The dramatic and devastating impact of the coronavirus (Covid-19) pandemic on the global economy is already incontrovertible. What remains to be determined is just how hard this shock will hit, how long it will last, and which countries will be worst affected. Some estimates now predict that Peru’s economy will be among the hardest hit not just in Latin America but the world.
According to projections released in June by the World Bank (WB) and the International Monetary Fund (IMF), Peru is facing a more significant decline than most. The WB’s Global Economic Prospects report predicted that the country’s GDP will contract by around 12% in 2020, “despite plans for significant fiscal stimulus” - this would make Peru the third worst-affected country in the world, surpassed only by Belize and the Maldives.
The IMF was initially more optimistic, with its April forecast predicting a contraction of 4.5% for Peru this year, comparing favourably to its estimate for an average global decline of 5.2%. In late June, however, the IMF revised down its forecast for Peru, anticipating a 14% contraction in 2020, once again placing the country among the hardest hit in the world.
Peru was one of the first Latin American countries to impose quarantine controls, with a state of emergency declared by the government on 16 March, when there were just 71 confirmed cases. Yet despite the early introduction of measures to control the spread of the virus, as of 1 July Peru had registered the second-most cases of Covid-19 in South America (although this can to some extent be explained by it having carried out more tests than most).
The latest figures suggest that the country may have passed the peak of its outbreak, with quarantine restrictions lifted in 18 of Peru’s 25 regions on 1 July. However, the seven remaining regions (Arequipa, Áncash, Ica, Junín, Huánuco, San Martín, and Madre de Dios) have continued to face rising infection rates, and will remain under a stricter quarantine until at least 31 July.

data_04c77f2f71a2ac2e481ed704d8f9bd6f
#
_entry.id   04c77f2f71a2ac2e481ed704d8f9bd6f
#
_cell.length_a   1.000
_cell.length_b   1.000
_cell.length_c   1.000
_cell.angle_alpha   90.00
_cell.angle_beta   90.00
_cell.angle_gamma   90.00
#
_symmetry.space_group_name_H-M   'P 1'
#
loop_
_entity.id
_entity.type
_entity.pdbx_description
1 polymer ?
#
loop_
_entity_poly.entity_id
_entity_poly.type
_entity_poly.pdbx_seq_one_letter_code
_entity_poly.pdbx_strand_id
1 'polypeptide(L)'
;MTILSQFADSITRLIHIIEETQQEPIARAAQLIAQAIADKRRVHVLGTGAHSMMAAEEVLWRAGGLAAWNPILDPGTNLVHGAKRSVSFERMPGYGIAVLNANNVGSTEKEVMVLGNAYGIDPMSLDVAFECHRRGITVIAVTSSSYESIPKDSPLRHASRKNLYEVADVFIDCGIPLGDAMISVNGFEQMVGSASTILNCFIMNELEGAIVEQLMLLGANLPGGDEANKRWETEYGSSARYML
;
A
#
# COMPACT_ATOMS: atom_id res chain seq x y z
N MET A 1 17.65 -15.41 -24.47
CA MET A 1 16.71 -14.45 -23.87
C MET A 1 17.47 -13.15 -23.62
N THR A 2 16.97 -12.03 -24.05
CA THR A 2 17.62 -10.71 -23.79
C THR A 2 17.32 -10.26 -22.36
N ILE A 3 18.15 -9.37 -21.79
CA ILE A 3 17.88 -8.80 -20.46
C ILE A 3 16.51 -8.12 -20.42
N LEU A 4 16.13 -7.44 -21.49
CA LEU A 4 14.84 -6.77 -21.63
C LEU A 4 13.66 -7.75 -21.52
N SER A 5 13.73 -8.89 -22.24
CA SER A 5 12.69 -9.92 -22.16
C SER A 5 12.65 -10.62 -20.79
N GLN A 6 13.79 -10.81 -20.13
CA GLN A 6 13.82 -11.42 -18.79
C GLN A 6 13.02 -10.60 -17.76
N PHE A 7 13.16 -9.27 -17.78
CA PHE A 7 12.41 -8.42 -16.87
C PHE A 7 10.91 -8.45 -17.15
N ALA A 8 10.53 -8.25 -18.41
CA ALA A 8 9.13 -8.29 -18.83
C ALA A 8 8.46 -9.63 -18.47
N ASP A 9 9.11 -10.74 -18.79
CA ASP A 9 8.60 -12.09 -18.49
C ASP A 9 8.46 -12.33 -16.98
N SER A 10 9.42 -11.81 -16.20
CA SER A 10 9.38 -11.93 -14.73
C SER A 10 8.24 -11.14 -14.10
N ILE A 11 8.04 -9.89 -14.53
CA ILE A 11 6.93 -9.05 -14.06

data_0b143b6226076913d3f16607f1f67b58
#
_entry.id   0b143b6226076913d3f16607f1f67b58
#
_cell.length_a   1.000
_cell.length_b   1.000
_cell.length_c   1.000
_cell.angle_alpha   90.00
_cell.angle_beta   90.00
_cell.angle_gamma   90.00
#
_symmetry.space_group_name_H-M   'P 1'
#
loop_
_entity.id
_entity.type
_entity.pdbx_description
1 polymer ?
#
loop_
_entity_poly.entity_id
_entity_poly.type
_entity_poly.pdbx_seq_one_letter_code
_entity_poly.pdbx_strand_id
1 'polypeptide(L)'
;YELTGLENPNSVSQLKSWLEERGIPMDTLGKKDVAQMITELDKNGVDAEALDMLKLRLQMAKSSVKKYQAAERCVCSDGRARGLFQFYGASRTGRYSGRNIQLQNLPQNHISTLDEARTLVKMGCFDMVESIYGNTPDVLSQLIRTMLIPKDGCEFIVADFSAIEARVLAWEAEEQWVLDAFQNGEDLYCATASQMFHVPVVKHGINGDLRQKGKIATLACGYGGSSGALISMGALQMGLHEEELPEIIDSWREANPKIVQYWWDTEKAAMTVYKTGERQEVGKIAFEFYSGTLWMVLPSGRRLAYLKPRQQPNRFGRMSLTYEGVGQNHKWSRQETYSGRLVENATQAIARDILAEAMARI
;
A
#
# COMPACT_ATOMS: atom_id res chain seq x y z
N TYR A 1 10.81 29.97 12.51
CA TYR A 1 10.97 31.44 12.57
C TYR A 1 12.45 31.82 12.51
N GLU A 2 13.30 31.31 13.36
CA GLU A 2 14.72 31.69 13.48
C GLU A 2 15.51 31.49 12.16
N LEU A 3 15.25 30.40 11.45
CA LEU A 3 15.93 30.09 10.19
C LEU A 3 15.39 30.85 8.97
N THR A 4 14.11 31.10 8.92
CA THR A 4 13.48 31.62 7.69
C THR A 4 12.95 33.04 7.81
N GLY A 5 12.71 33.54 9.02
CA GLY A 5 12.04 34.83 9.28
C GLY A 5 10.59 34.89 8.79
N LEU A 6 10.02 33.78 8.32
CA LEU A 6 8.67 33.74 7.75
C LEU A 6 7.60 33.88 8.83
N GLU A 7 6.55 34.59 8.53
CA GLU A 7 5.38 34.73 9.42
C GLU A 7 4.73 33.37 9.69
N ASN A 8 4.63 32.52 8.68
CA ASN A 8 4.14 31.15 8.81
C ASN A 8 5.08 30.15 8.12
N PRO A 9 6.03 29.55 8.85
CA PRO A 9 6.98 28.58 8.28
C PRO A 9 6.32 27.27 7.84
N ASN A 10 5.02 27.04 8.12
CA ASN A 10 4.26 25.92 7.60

President Martín Vizcarra has reminded the population that the crisis will not be fully resolved until a vaccine becomes available. In the meantime, Peruvians were asked only to go outside when necessary, to wear a face mask when outside the house, to wash their hands, and to observe social distancing of at least one metre.
The long duration of this quarantine period was cited by the IMF as one of the reasons for its decision to further cut Peru’s GDP forecast. Despite the raft of economic measures announced by the Vizcarra government to provide financial support to those affected by the pandemic, one of the greatest barriers both to controlling the spread of the virus and managing its economic impact, is the size of Peru’s informal economy.
A BBC report released in May estimated that 71% of Peru’s working population are either in informal employment or earn money on a day-by-day basis. For many salespeople, it is almost impossible to work while observing social distancing. The imposition of quarantine measures has seen custom all but dry up for those who made a living selling snacks on the streets or at public transport hubs, while taxi and Uber drivers have also been hit hard by the measures encouraging people to stay at home.
Although the US$26bn financial stimulus package announced by the Vizacarra government included plans cash transfers to support approximately 7m poor families across the country, there are still reports that less than half of those payments reached those for whom they were intended.